12 Observations From The Business Trenches For Getting Things Done

Barry L. Linetsky

There’s a class of books I refer to as Bathroom Reading. 

These are books that are structured such that you can read for a couple of minutes and then stop – books like The Daily Drucker; or astronaut Chris Hadfield’s book of space photographs, You Are Here: Around the World in 92 Minutes; or Rework by software company 37signals founders Jason Fried and David Heinemeier Hansson.

I just finished reading Rework and enjoyed it. The authors share their sometimes irreverent and non-traditional wisdom and experiential observations about how to start, grow, and manage a new business. Each essay is one-to-two-pages in length and there isn’t a lame duck in the whole collection. Many are worth pondering with your management team to assess how you are doing and to discover ways to improve your business practices and outcomes.

Here are a dozen of my favorite quotes from the book.

Learning from mistakes is overrated. “What do you really learn from mistakes? You might learn what not to do again, but how valuable is that? You still don’t know what you should do.”

Planning is guessing. “Working without a plan may seem scary. But blindly following a plan that has no relationship with reality is even scarier.”

Workaholism. “Not only is this workaholism unnecessary, it’s stupid. Working more doesn’t mean you care more or get more done. It just means you work more.”

Draw a line in the sand. “When you don’t know what you believe, everything becomes an argument. Everything is debatable. But when you stand for something, decisions are obvious.”

Start a business, not a startup. “The truth is every business, new or old, is governed by the same set of market forces and economic rules. Revenue in, expenses out. Turn a profit or wind up gone.”

Build half a product, not a half-assed product. “So start chopping. Getting to great starts by cutting out stuff that’s merely good.”

Making the call is making progress. “Commit to making decisions. Don’t wait for the perfect solution. Decide and move forward. … You can’t build on top of ‘We’ll decide later,’ but you can build on top of ‘Done.’”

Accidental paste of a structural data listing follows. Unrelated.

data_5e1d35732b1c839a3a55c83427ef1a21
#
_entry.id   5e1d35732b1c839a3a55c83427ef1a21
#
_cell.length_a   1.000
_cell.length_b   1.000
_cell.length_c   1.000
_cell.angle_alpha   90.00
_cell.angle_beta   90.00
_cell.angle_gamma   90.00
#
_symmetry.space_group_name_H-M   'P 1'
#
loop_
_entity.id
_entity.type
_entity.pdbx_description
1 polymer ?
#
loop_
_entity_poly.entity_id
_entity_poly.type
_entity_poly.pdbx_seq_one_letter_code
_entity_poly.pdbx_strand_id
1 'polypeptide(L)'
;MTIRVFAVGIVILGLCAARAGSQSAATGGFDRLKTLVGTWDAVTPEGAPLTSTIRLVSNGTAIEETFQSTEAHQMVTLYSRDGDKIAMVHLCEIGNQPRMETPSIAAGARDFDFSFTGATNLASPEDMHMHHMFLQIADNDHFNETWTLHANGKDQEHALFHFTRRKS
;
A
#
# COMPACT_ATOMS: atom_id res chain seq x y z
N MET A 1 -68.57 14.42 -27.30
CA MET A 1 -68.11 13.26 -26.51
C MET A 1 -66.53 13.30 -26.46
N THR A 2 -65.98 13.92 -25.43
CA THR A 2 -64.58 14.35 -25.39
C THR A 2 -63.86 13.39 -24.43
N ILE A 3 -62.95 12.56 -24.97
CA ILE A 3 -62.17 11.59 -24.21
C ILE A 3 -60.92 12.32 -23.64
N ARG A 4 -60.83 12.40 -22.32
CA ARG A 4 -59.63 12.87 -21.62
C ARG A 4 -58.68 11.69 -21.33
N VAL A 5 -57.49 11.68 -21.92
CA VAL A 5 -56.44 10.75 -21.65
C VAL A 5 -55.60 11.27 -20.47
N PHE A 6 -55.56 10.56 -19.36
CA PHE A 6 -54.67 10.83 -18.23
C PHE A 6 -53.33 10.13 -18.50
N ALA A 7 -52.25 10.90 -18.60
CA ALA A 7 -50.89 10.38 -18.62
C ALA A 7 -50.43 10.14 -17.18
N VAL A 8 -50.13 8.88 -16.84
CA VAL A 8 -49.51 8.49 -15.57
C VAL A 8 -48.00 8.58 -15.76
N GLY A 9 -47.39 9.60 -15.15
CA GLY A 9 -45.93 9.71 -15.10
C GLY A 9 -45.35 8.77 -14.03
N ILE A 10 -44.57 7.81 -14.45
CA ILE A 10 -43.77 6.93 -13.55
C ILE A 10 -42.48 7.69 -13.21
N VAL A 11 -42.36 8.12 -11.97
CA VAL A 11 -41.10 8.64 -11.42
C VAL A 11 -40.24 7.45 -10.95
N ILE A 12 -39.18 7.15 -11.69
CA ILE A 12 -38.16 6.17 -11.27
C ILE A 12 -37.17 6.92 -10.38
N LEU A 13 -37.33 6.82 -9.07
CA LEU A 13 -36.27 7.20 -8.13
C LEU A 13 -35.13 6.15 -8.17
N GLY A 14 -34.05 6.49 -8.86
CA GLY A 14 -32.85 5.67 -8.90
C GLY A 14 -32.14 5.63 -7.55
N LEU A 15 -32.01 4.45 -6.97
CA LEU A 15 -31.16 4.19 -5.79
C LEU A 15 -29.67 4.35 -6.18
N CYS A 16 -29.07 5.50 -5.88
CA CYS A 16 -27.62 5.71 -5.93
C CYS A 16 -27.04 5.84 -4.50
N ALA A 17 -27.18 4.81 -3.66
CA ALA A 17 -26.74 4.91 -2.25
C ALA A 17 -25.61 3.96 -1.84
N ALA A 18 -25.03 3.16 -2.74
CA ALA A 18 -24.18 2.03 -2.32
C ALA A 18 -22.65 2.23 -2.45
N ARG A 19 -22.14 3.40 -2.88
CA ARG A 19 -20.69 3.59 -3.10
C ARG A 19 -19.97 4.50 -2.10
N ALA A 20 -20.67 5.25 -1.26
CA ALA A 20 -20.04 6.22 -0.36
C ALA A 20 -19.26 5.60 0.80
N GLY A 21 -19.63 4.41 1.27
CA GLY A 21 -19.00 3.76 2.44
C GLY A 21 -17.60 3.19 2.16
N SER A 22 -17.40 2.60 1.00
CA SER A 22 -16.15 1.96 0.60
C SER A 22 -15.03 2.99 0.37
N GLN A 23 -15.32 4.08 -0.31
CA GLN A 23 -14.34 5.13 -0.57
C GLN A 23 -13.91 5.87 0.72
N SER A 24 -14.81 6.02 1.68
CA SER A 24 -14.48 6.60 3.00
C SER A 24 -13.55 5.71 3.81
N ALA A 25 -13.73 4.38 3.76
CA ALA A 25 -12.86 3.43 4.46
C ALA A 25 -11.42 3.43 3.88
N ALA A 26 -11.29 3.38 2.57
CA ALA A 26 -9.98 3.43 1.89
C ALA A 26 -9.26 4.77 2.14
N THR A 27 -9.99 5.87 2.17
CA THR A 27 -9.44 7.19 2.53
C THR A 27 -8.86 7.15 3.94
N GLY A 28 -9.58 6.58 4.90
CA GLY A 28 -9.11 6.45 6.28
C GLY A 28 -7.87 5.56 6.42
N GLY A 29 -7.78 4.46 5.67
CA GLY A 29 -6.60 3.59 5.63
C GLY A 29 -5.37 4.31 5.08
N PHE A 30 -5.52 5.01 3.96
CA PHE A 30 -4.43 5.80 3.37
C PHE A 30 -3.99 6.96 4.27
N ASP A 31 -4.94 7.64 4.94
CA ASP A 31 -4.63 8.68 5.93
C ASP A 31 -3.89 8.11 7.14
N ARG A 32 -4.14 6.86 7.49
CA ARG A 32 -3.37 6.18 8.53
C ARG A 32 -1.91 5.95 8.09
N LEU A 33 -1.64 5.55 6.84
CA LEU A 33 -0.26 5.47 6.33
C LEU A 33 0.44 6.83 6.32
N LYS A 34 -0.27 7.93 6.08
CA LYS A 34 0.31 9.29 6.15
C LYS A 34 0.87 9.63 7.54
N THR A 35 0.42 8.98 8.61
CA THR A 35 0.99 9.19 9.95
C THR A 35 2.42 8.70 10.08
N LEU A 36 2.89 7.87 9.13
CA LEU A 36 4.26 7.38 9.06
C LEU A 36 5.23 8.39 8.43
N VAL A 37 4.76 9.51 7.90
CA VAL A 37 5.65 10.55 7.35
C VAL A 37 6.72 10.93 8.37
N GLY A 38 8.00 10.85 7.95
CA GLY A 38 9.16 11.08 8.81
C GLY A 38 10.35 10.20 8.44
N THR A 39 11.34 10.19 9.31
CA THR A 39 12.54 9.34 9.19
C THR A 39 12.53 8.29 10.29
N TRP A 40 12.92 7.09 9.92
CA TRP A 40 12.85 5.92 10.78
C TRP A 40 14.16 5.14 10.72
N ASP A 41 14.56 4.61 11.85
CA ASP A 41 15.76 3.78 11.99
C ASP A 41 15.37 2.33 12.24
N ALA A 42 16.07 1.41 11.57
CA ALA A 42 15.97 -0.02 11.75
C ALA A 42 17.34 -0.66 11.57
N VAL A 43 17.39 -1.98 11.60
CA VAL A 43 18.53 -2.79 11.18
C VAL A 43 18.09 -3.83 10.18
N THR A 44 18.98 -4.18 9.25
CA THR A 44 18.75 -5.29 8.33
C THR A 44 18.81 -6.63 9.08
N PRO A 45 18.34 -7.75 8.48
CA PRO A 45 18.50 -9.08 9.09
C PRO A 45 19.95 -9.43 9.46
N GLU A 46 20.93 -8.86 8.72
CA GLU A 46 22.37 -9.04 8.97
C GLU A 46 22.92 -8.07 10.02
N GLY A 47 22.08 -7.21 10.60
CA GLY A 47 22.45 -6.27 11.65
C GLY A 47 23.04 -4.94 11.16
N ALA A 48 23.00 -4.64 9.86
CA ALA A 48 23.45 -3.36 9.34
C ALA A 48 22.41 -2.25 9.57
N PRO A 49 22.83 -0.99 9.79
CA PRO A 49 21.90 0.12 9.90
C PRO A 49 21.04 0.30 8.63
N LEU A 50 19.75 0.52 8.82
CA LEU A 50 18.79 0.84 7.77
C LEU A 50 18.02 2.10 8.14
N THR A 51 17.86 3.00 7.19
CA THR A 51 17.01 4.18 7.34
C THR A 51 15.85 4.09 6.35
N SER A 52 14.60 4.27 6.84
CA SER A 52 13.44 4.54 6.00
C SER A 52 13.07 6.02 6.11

Who cares what they’re doing? “Focus on competitors too much and you wind up diluting your own vision. Your chances of coming up with something fresh go way down when you keep feeding your brain with other people’s ideas. You become reactionary instead of visionary.”

Say no by default (1). “People avoid saying no because confrontation makes them uncomfortable. But the alternative is even worse. You drag things out, make things complicated, and work on ideas you don’t believe in.”

Say no by default (2). “It’s better to have people be happy using someone else’s product than disgruntled using yours.”

They’re not thirteen. “When everything constantly needs approval, you create a culture of nonthinkers. You create a boss-versus-worker relationship that screams, ‘I don’t trust you.’”

Inspiration is perishable. “When you’re high on inspiration, you can get two weeks of work done in twenty-four hours. Inspiration is a time machine in that way.”

© 2019, Barry L. Linetsky, All Rights Reserved.

Barry Linetsky is the author of The Business of Walt Disney and the Nine Principles of His Success, published by Theme Park Press and available from amazon. Barry is a strategy and organizational development consultant in Toronto, Canada

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